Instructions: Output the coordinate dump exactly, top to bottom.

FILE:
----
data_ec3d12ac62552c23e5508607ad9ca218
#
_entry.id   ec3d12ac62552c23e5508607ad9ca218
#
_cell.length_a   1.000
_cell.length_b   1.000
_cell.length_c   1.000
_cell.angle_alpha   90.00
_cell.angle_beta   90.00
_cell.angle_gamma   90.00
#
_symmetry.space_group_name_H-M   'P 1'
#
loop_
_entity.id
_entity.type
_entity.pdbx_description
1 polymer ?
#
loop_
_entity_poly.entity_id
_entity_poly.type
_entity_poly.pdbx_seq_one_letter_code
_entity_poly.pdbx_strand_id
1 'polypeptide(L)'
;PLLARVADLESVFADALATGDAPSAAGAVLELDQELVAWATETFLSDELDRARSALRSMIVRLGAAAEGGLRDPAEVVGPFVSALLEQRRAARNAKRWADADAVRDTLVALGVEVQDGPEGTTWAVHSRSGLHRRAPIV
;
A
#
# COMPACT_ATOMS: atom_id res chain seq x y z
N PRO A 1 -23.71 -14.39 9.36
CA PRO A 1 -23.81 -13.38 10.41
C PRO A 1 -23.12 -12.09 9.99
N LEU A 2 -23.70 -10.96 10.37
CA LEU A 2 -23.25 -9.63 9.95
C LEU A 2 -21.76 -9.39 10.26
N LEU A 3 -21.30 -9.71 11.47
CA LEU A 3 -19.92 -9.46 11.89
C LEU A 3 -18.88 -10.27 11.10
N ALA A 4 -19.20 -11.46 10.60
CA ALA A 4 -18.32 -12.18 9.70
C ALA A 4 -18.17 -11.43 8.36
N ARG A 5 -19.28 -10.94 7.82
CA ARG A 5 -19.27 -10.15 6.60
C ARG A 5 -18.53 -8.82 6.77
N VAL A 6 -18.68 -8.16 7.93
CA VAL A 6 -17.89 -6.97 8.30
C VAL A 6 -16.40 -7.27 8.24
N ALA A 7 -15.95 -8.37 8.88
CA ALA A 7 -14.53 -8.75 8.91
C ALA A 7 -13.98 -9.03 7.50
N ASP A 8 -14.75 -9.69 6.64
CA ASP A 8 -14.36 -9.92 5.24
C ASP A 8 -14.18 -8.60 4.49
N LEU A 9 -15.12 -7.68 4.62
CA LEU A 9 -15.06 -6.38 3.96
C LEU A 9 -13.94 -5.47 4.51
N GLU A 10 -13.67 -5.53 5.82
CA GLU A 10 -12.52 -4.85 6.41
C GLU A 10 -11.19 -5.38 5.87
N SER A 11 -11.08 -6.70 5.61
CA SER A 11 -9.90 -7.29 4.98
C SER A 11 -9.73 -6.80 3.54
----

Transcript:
data_ec3d12ac62552c23e5508607ad9ca218
#
_entry.id   ec3d12ac62552c23e5508607ad9ca218
#
_cell.length_a   1.000
_cell.length_b   1.000
_cell.length_c   1.000
_cell.angle_alpha   90.00
_cell.angle_beta   90.00
_cell.angle_gamma   90.00
#
_symmetry.space_group_name_H-M   'P 1'
#
loop_
_entity.id
_entity.type
_entity.pdbx_description
1 polymer ?
#
loop_
_entity_poly.entity_id
_entity_poly.type
_entity_poly.pdbx_seq_one_letter_code
_entity_poly.pdbx_strand_id
1 'polypeptide(L)'
;PLLARVADLESVFADALATGDAPSAAGAVLELDQELVAWATETFLSDELDRARSALRSMIVRLGAAAEGGLRDPAEVVGPFVSALLEQRRAARNAKRWADADAVRDTLVALGVEVQDGPEGTTWAVHSRSGLHRRAPIV
;
A
#
# COMPACT_ATOMS: atom_id res chain seq x y z
N PRO A 1 -23.71 -14.39 9.36
CA PRO A 1 -23.81 -13.38 10.41
C PRO A 1 -23.12 -12.09 9.99
N LEU A 2 -23.70 -10.96 10.37
CA LEU A 2 -23.25 -9.63 9.95
C LEU A 2 -21.76 -9.39 10.26
N LEU A 3 -21.30 -9.71 11.47
CA LEU A 3 -19.92 -9.46 11.89
C LEU A 3 -18.88 -10.27 11.10
N ALA A 4 -19.20 -11.46 10.60
CA ALA A 4 -18.32 -12.18 9.70
C ALA A 4 -18.17 -11.43 8.36
N ARG A 5 -19.28 -10.94 7.82
CA ARG A 5 -19.27 -10.15 6.60
C ARG A 5 -18.53 -8.82 6.77
N VAL A 6 -18.68 -8.16 7.93
CA VAL A 6 -17.89 -6.97 8.30
C VAL A 6 -16.40 -7.27 8.24
N ALA A 7 -15.95 -8.37 8.88
CA ALA A 7 -14.53 -8.75 8.91
C ALA A 7 -13.98 -9.03 7.50
N ASP A 8 -14.75 -9.69 6.64
CA ASP A 8 -14.36 -9.92 5.24
C ASP A 8 -14.18 -8.60 4.49
N LEU A 9 -15.12 -7.68 4.62
CA LEU A 9 -15.06 -6.38 3.96
C LEU A 9 -13.94 -5.47 4.51
N GLU A 10 -13.67 -5.53 5.82
CA GLU A 10 -12.52 -4.85 6.41
C GLU A 10 -11.19 -5.38 5.87
N SER A 11 -11.08 -6.70 5.61
CA SER A 11 -9.90 -7.29 4.98
C SER A 11 -9.73 -6.80 3.54